Brooklyn Nets take on the Knicks in start of a new cross-town rivalry
For the first time in many years, I sat and watched an NBA game on television and found myself wishing that I was at Barclays Center for the first meeting of the Knicks and the BROOKLYN Nets.
How anyone could have been against the building of the arena is beyond me. It has placed Brooklyn into the pantheon of world class venues with the chance for a world championship to take place at any given moment.
As a sports photographer through the 90's, I photographed the Knicks and the New Jersey Nets. Going to the Meadowlands never felt like a cross-town rivalry. The Nets were always from another state and were never given the credibility of a big city team. They played in a swamp. The Brooklyn Nets are in the center of the universe.
As the game goes on, it's not Manhattan that gets showcased, it's the Brooklyn Bridge. Brooklyn feels like its own city.
Brooklyn Cruise Terminal to reopen for New Year; Portside New York needs your help!
According to today's New York Post, the Brooklyn Cruise Terminal is on track to reopen for debarkations by late December.
The terminal, lacated just below the entrance to the Brooklyn Battery Tunnel, was completely inundated by Hurricane Sandy. The Queen Mary 2 was at the terminal the day before the storm struck New York City.
Since the storm, all scheduled dockings in Brooklyn have been moved to Manhattan's west side cruise terminals.
The Red Hook waterfront took a beating during the storm. The damage at the cruise ship terminal is another example of the devastation that took place.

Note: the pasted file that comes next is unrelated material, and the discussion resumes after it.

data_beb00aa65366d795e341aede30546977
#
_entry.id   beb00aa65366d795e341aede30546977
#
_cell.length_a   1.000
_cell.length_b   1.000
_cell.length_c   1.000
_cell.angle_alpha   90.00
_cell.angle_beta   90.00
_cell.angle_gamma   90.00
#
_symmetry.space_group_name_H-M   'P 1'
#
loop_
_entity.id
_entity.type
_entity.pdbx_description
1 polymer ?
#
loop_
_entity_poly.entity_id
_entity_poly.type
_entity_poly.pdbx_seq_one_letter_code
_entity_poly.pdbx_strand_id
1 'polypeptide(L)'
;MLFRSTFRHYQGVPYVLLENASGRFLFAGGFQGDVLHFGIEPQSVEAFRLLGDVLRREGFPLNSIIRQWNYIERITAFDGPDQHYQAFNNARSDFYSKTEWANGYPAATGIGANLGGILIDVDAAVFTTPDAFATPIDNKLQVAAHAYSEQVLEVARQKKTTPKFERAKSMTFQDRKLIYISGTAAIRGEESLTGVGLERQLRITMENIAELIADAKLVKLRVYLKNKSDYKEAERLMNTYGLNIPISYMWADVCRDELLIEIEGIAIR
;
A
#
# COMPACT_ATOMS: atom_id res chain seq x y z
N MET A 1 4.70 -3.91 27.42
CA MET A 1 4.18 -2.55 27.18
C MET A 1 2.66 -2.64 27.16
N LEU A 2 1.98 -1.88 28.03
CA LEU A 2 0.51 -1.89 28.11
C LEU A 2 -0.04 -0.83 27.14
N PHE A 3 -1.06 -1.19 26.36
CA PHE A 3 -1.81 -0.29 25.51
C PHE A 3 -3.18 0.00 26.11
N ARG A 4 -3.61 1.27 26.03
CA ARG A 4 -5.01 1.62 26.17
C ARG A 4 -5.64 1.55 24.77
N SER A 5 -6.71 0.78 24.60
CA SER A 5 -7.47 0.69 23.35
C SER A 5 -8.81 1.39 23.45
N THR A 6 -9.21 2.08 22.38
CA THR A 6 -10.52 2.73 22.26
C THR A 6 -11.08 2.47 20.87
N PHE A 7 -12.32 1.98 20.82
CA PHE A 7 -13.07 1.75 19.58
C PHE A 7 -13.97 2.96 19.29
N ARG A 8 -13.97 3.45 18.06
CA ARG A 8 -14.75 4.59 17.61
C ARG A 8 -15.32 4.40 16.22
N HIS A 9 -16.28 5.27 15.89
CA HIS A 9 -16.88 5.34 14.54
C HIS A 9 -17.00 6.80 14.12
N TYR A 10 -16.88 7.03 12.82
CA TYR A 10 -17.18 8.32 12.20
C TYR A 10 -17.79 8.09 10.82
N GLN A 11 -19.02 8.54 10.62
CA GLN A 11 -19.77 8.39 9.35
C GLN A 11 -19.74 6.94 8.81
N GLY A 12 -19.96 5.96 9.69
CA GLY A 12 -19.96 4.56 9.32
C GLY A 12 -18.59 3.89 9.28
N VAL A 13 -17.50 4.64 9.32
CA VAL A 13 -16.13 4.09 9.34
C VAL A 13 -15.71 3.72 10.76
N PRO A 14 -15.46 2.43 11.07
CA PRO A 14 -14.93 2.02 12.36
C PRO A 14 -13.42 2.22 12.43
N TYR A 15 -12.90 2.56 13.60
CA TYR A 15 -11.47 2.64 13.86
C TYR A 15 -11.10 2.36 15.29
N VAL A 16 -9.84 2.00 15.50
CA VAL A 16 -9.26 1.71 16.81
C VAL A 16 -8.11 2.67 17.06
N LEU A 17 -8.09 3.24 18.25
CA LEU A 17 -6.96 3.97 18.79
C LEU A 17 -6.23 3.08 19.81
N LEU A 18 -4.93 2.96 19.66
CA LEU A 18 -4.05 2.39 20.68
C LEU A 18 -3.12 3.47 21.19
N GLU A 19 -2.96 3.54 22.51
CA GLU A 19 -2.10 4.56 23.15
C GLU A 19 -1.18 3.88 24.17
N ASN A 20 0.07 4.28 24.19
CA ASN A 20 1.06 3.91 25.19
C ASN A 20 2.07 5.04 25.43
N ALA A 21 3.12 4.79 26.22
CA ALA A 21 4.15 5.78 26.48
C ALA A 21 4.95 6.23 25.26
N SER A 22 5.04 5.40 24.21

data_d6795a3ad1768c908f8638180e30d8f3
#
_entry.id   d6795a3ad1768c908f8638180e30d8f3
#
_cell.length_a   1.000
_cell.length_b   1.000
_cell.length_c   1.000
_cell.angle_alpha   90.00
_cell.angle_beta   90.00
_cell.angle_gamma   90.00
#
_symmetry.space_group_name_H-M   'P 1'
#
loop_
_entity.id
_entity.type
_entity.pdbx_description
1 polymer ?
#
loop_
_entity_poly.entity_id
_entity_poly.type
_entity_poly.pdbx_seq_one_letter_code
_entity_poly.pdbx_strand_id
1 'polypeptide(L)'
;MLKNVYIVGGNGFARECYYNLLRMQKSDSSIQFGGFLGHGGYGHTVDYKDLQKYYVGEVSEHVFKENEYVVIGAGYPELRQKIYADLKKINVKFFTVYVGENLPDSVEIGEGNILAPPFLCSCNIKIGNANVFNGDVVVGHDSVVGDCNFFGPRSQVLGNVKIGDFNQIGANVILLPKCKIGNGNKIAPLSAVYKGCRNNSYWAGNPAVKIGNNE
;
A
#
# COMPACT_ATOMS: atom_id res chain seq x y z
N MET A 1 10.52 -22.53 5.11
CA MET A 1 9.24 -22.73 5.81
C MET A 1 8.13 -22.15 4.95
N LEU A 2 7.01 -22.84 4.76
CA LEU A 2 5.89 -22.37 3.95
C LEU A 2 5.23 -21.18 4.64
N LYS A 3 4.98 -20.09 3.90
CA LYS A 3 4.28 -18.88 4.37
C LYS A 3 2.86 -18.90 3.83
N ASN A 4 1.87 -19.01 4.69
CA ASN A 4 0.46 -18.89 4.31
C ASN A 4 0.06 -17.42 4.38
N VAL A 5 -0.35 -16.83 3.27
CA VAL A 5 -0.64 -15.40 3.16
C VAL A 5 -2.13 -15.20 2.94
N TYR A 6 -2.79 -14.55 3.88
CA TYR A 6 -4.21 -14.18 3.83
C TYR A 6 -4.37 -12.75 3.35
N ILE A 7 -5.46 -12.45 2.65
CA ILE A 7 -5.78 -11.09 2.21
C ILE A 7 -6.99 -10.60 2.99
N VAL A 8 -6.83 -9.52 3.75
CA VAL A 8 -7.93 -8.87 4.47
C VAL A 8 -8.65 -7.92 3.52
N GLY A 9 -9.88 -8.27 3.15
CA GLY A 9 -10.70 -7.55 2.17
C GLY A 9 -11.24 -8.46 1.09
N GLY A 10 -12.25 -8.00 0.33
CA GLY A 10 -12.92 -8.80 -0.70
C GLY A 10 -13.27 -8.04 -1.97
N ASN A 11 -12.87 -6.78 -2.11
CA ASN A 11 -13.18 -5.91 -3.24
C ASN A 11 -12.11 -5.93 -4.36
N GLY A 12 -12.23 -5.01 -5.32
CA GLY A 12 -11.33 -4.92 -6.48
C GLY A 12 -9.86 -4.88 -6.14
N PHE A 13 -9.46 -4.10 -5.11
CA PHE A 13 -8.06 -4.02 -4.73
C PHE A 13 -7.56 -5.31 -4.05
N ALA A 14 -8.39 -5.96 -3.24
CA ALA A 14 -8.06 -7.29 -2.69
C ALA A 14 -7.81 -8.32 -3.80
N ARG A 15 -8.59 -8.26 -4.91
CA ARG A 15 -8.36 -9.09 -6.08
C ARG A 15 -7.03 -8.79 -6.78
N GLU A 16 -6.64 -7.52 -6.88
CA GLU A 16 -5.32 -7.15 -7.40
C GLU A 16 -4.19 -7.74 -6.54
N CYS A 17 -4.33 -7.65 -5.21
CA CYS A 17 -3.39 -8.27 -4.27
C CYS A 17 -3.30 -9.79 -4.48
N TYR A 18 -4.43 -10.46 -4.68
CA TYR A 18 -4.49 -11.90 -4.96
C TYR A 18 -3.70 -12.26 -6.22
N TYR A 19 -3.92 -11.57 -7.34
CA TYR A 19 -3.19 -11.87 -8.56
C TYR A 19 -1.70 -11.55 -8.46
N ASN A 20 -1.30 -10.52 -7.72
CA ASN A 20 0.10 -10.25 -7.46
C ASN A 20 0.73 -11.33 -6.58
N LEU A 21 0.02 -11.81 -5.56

Red Hook's Portside New York reported minor damage to their flagship, the Mary Whalen, which rode out the storm at the inshore end of Pier 9B in the Red Hook Container Terminal. They are in need of a marine electrician and probably a new transformer. Their shorepower transformer was inundated and have a short in the ship's electrical system.
During this difficult time in Red Hook, the community has come together in a way we can all be proud of. The number of volunteers who have come to help clean up the debris and damage has been remarkable.
Help PortSide by volunteering this Sunday 11/18 1-6pm. They need to empty a flooded storage area and wash it out, and tidy up the tanker. People with TWIC cards are REALLY wanted as current port rules limit Portside to only 5 non-TWIC card holders. RSVP by calling Carolina Salguero at 917-414-0565.
Join the Red Hook community on Wednesday, November 21st at 7pm @ The Bell House for a benefiit night of music and square dancing. The evening starts out with a square dance with the NYC Barn Dance, followed by musical performances by John Pinamonti, Jesse Lenat, Alex Battles and the Brotherhood of the Whiskey Spitter Rebellion, and our headliner Rosanne Cash!